{
			BasicDataSource ds = new BasicDataSource();
			ds.setUrl("jdbc:mysql://localhost/test");
			ds.setUsername("root");
			ds.setPassword("password");


			ds.setMinIdle(5);
			ds.setMaxIdle(10);
			ds.setMaxOpenPreparedStatements(100);

			dataSource = ds;
		}
		return dataSource;
	}

	public static void main(String[] args) throws SQLException
	{

		try (BasicDataSource dataSource = DataBaseUtility.getDataSource(); 
				Connection connection = dataSource.getConnection();
				PreparedStatement pstmt = connection.prepareStatement("SELECT * FROM account");)
		{
System.out.println("The Connection Object is of Class: "+connection.getClass());
			try (ResultSet resultSet = pstmt.executeQuery();)
			{
				while (resultSet.next())
				{
					System.out.println(resultSet.getString(1) + "," + resultSet.getString(2) + "," + resultSet.getString(3));
				}
			}
			catch (Exception e)
			{
				connection.rollback();
				e.printStackTrace();
			}
		}
	}

}

We create a simple datasource of the type : org.apache.commons.dbcp2.BasicDataSource. The connection parameters like URL, username and password are the compulsory fields which we need to provide to initiate the Datasource.

Apart from these fields we have some optional fields in the BasicDatasource which we can use for finer control over it. Here’s their brief description:

minIdle : Sets the minimum number of connection object that are to be kept alive in the pool.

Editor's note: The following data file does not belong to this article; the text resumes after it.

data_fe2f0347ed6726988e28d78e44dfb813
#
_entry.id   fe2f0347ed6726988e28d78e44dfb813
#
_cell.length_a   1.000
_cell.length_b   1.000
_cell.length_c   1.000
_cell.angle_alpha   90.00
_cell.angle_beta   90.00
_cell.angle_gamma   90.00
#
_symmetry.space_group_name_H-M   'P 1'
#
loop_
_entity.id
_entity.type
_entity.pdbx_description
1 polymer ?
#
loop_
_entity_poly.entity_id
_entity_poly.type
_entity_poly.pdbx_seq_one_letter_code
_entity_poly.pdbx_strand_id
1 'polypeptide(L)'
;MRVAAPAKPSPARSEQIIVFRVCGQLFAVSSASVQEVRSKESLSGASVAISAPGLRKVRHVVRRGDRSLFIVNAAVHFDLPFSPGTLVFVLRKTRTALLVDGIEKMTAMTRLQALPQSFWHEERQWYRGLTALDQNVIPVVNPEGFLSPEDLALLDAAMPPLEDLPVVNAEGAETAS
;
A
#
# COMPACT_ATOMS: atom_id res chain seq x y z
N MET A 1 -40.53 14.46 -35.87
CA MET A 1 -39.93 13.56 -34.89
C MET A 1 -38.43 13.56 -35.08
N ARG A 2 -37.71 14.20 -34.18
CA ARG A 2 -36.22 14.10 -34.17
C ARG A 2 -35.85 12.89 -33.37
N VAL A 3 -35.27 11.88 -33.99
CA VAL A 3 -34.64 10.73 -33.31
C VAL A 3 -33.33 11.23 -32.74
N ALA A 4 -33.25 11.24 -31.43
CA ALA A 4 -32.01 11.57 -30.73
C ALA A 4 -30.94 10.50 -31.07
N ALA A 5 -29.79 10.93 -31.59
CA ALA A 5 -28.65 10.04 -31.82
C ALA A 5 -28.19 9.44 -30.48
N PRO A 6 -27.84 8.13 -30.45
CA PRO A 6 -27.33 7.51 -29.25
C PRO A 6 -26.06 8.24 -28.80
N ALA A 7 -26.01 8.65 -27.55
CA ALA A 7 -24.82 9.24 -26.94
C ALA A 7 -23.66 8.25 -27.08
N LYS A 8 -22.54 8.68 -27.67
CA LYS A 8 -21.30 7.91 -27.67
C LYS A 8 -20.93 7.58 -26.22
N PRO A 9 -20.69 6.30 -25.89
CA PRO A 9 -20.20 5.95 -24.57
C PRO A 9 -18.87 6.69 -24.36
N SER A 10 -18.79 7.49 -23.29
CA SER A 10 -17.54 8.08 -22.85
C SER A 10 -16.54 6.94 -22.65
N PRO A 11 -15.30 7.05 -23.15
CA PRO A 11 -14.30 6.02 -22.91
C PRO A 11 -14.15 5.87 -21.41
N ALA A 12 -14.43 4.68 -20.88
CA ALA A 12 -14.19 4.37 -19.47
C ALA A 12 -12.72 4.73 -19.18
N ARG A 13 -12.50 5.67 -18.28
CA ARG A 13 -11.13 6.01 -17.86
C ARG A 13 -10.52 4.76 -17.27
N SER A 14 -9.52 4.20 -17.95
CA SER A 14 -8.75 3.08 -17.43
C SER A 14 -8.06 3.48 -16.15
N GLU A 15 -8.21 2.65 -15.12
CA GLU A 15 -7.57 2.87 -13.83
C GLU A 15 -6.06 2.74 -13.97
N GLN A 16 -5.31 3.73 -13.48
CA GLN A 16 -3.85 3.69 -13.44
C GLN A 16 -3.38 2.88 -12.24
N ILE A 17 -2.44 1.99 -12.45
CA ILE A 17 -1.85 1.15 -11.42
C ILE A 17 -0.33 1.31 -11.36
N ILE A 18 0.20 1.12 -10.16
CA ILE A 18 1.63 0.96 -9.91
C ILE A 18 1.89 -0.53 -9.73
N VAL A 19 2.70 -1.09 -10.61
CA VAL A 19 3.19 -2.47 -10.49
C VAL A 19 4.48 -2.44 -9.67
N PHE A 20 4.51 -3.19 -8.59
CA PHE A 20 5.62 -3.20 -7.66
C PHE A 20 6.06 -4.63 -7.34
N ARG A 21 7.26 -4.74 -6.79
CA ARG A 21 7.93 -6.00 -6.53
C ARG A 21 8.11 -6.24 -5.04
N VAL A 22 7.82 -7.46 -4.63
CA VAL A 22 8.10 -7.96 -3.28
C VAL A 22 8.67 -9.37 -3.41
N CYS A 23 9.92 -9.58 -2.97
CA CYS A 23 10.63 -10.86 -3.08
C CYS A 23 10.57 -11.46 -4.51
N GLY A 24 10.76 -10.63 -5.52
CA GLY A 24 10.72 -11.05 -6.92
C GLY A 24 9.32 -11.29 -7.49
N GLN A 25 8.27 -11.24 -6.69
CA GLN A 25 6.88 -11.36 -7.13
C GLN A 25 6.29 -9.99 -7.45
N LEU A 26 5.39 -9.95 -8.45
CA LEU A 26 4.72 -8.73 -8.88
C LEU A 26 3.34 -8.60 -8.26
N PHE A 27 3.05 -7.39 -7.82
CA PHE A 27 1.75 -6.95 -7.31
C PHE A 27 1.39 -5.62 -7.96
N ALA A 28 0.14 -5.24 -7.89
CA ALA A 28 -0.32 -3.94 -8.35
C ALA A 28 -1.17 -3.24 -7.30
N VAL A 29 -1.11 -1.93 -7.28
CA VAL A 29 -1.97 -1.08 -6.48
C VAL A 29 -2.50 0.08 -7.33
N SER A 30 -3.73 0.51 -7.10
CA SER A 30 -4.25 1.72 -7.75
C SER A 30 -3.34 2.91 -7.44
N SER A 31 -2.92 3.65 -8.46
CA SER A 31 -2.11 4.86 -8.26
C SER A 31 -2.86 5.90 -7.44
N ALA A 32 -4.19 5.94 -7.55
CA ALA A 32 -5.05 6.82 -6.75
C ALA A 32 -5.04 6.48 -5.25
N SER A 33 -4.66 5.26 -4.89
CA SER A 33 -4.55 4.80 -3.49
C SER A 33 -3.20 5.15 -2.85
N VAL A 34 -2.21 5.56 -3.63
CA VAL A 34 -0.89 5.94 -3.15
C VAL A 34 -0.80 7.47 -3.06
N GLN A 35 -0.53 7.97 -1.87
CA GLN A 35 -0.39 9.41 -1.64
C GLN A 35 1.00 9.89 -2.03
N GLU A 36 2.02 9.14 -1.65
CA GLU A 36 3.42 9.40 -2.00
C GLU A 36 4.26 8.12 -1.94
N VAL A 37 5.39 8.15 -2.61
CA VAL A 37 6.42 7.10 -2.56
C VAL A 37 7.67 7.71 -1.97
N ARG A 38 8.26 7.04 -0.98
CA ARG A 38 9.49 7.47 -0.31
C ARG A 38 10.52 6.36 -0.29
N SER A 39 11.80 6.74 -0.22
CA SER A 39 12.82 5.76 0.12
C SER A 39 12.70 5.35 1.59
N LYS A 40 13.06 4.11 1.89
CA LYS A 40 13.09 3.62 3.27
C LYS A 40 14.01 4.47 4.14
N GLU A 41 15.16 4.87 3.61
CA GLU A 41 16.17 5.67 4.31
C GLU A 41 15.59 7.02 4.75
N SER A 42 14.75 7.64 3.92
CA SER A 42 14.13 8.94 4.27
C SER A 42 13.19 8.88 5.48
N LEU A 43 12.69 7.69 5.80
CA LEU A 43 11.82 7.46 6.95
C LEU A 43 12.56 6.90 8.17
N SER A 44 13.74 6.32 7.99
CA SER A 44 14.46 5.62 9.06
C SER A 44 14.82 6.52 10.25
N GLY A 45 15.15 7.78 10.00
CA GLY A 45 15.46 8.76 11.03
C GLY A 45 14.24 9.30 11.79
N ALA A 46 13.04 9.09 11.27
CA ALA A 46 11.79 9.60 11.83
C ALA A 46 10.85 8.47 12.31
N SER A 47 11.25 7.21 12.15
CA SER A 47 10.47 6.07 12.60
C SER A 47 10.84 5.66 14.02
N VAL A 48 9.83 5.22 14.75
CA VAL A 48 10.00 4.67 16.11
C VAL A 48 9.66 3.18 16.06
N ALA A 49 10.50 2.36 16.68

maxIdle : Sets the maximum number of Idle connections in the pool. If the total number of connections in the pool exceeds this number, the extra connections are released as soon as they are returned to the connection pool.

maxOpenPreparedStatements The maximum number of the java.sql.PreparedStatement that can be cached. The PreparedStatement cache is associated with each connection object. When we create another similar PreparedStatement object, a cached preparedstatement object is returned. This reduces the time spent by the Database server in parsing the new SQL Query again thus improving the overall application throughput. Similarity of the preparedstatement is determined by the same query. If we are passing the query parameters via string concatenation, that makes the query different each time and cache is pretty much useless. To use the benefit of this cache, we need to use parameterized queries.

As you can see, we are using the ARM blocks so we need not explicitly close the connection, PreparedStatement and ResultSet objects. However, when the JVM makes call to the close method of the connection object, not the actual connection to the database is closed. This is because the connection object returned by the BasicDataSource is a proxy jdbc connection object which references the original Connection Object. The close call simply invalidates the proxy object and returns it to the connection pool. Now the next request will simply acquire this connection object and execute queries without the need to open actual database connections.

Here’s a sample output of the above program:


The Connection Object is of Class: class org.apache.commons.dbcp2.PoolingDataSource$PoolGuardConnectionWrapper
123456,Savings,ABC
433445,Current,XYZ

As you can see in the output, it is not the actual java.sql.Connection object but a proxy object.

DBCP integrates smoothly with Spring Container as well so that it can be used seamlessly in Spring Based Applications. Here’s a basic configuration for the datasource bean :


<bean id="dataSource" class="org.apache.commons.dbcp2.BasicDataSource"
		destroy-method="close">
		<property name="driverClassName" value="com.mysql.jdbc.Driver" />
		<property name="url" value="jdbc:mysql://localhost:3306/test" />
		<property name="username" value="root" />
		<property name="password" value="password" />
	</bean>

4. Conclusion

Here, we understood what is connection pooling and how we can implement the same using the DBCP library.

Download
You can download the source code of this example here: DCPConnectionPoolExample.zip